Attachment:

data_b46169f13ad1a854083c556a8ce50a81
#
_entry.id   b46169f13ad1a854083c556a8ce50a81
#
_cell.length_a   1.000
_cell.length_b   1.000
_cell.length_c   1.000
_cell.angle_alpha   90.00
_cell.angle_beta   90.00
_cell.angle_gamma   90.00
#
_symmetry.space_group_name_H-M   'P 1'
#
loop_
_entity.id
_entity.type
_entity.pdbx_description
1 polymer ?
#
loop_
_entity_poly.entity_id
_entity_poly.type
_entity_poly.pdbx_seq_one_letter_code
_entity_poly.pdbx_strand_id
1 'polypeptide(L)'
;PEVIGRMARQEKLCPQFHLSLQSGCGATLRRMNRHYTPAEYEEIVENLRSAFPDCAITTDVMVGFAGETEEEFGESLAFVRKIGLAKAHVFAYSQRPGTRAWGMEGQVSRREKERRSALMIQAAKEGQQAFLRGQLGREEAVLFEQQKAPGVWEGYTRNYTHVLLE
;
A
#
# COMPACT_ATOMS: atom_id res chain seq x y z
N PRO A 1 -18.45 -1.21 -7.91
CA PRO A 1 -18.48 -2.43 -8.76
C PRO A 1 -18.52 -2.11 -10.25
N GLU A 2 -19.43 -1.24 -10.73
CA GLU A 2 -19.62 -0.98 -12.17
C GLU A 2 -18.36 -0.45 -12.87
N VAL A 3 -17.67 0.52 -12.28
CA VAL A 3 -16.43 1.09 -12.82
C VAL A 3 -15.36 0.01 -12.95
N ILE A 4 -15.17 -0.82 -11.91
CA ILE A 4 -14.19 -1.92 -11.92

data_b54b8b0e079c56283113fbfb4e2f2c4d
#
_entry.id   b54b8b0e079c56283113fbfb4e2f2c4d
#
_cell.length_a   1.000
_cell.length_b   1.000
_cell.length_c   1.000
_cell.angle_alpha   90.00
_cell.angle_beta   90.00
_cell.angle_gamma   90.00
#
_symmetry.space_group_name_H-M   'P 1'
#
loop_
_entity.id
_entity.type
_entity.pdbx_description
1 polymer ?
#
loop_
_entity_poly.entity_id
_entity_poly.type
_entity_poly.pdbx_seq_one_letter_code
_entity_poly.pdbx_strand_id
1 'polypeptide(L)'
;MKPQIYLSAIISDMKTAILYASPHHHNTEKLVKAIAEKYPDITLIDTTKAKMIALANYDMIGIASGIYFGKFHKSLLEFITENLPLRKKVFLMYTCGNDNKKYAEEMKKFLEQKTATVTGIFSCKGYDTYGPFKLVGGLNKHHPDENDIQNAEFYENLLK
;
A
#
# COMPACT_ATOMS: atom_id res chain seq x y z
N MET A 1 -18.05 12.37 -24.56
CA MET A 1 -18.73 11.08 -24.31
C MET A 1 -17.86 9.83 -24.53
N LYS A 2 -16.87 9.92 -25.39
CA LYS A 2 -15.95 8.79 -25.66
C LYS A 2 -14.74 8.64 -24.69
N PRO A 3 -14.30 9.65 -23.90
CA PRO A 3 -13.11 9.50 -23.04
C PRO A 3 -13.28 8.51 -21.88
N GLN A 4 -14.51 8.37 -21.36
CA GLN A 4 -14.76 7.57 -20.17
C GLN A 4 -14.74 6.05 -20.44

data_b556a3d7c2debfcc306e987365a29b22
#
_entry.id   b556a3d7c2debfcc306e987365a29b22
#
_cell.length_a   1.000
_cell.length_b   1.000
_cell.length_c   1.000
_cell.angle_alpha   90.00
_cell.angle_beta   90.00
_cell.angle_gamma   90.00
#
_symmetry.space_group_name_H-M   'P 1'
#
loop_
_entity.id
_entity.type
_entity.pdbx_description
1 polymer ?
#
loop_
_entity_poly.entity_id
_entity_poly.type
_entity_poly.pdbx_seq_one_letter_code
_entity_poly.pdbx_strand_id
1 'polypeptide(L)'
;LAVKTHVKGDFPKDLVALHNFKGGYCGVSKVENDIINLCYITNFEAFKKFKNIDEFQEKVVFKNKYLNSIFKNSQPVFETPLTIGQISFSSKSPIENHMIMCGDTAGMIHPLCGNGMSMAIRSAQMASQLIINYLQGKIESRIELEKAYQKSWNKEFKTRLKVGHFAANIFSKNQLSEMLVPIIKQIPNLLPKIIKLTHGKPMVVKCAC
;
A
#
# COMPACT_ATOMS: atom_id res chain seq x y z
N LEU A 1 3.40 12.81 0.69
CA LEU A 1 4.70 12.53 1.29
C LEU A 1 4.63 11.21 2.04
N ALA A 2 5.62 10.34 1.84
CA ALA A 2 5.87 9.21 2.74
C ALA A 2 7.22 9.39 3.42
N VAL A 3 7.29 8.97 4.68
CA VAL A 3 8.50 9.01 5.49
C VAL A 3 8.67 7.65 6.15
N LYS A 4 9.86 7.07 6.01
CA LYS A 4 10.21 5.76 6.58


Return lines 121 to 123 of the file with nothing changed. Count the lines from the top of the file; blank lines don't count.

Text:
CA VAL A 3 8.50 9.01 5.49
C VAL A 3 8.67 7.65 6.15
N LYS A 4 9.86 7.07 6.01